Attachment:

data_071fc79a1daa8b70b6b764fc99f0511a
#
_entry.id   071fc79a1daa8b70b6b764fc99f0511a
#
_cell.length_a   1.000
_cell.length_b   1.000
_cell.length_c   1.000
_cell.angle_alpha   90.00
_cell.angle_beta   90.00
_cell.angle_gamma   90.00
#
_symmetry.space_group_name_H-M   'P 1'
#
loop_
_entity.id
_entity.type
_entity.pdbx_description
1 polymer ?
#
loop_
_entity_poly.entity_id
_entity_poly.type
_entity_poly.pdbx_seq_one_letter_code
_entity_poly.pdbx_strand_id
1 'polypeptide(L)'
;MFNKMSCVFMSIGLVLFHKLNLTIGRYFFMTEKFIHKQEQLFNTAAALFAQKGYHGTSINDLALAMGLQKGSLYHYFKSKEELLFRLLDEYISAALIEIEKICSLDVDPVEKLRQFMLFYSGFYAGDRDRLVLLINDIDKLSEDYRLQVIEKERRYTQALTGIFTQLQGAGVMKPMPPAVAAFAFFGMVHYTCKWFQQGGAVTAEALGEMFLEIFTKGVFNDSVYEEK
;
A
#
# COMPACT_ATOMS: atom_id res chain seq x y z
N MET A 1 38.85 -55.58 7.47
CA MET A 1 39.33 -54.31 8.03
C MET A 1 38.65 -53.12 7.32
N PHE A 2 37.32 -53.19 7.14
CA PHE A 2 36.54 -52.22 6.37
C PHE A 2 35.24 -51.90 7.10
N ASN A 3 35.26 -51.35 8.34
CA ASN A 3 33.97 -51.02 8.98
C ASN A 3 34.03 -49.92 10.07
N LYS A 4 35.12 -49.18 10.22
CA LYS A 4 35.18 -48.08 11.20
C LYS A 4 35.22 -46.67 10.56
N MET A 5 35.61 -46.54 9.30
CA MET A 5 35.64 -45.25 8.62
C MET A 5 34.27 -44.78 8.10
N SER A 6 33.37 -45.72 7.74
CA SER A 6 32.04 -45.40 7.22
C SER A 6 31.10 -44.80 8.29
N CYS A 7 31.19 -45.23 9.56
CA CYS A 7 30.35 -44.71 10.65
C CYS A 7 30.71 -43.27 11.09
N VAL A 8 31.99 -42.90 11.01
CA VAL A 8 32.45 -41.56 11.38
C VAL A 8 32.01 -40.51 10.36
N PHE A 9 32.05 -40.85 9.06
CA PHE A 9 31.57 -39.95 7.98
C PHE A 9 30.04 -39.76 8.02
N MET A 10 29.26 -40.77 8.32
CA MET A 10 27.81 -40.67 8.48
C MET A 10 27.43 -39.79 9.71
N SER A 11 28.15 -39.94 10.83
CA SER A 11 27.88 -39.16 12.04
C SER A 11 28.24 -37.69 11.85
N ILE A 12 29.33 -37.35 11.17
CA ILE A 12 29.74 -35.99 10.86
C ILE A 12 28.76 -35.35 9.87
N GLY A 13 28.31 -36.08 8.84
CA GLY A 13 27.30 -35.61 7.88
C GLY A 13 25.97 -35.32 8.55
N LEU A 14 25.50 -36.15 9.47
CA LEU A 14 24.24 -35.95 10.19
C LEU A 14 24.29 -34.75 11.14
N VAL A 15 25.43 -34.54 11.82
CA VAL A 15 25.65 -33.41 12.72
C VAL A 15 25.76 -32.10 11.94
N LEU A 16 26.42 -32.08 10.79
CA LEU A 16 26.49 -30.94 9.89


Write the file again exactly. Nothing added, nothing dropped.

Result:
data_071fc79a1daa8b70b6b764fc99f0511a
#
_entry.id   071fc79a1daa8b70b6b764fc99f0511a
#
_cell.length_a   1.000
_cell.length_b   1.000
_cell.length_c   1.000
_cell.angle_alpha   90.00
_cell.angle_beta   90.00
_cell.angle_gamma   90.00
#
_symmetry.space_group_name_H-M   'P 1'
#
loop_
_entity.id
_entity.type
_entity.pdbx_description
1 polymer ?
#
loop_
_entity_poly.entity_id
_entity_poly.type
_entity_poly.pdbx_seq_one_letter_code
_entity_poly.pdbx_strand_id
1 'polypeptide(L)'
;MFNKMSCVFMSIGLVLFHKLNLTIGRYFFMTEKFIHKQEQLFNTAAALFAQKGYHGTSINDLALAMGLQKGSLYHYFKSKEELLFRLLDEYISAALIEIEKICSLDVDPVEKLRQFMLFYSGFYAGDRDRLVLLINDIDKLSEDYRLQVIEKERRYTQALTGIFTQLQGAGVMKPMPPAVAAFAFFGMVHYTCKWFQQGGAVTAEALGEMFLEIFTKGVFNDSVYEEK
;
A
#
# COMPACT_ATOMS: atom_id res chain seq x y z
N MET A 1 38.85 -55.58 7.47
CA MET A 1 39.33 -54.31 8.03
C MET A 1 38.65 -53.12 7.32
N PHE A 2 37.32 -53.19 7.14
CA PHE A 2 36.54 -52.22 6.37
C PHE A 2 35.24 -51.90 7.10
N ASN A 3 35.26 -51.35 8.34
CA ASN A 3 33.97 -51.02 8.98
C ASN A 3 34.03 -49.92 10.07
N LYS A 4 35.12 -49.18 10.22
CA LYS A 4 35.18 -48.08 11.20
C LYS A 4 35.22 -46.67 10.56
N MET A 5 35.61 -46.54 9.30
CA MET A 5 35.64 -45.25 8.62
C MET A 5 34.27 -44.78 8.10
N SER A 6 33.37 -45.72 7.74
CA SER A 6 32.04 -45.40 7.22
C SER A 6 31.10 -44.80 8.29
N CYS A 7 31.19 -45.23 9.56
CA CYS A 7 30.35 -44.71 10.65
C CYS A 7 30.71 -43.27 11.09
N VAL A 8 31.99 -42.90 11.01
CA VAL A 8 32.45 -41.56 11.38
C VAL A 8 32.01 -40.51 10.36
N PHE A 9 32.05 -40.85 9.06
CA PHE A 9 31.57 -39.95 7.98
C PHE A 9 30.04 -39.76 8.02
N MET A 10 29.26 -40.77 8.32
CA MET A 10 27.81 -40.67 8.48
C MET A 10 27.43 -39.79 9.71
N SER A 11 28.15 -39.94 10.83
CA SER A 11 27.88 -39.16 12.04
C SER A 11 28.24 -37.69 11.85
N ILE A 12 29.33 -37.35 11.17
CA ILE A 12 29.74 -35.99 10.86
C ILE A 12 28.76 -35.35 9.87
N GLY A 13 28.31 -36.08 8.84
CA GLY A 13 27.30 -35.61 7.88
C GLY A 13 25.97 -35.32 8.55
N LEU A 14 25.50 -36.15 9.47
CA LEU A 14 24.24 -35.95 10.19
C LEU A 14 24.29 -34.75 11.14
N VAL A 15 25.43 -34.54 11.82
CA VAL A 15 25.65 -33.41 12.72
C VAL A 15 25.76 -32.10 11.94
N LEU A 16 26.42 -32.08 10.79
CA LEU A 16 26.49 -30.94 9.89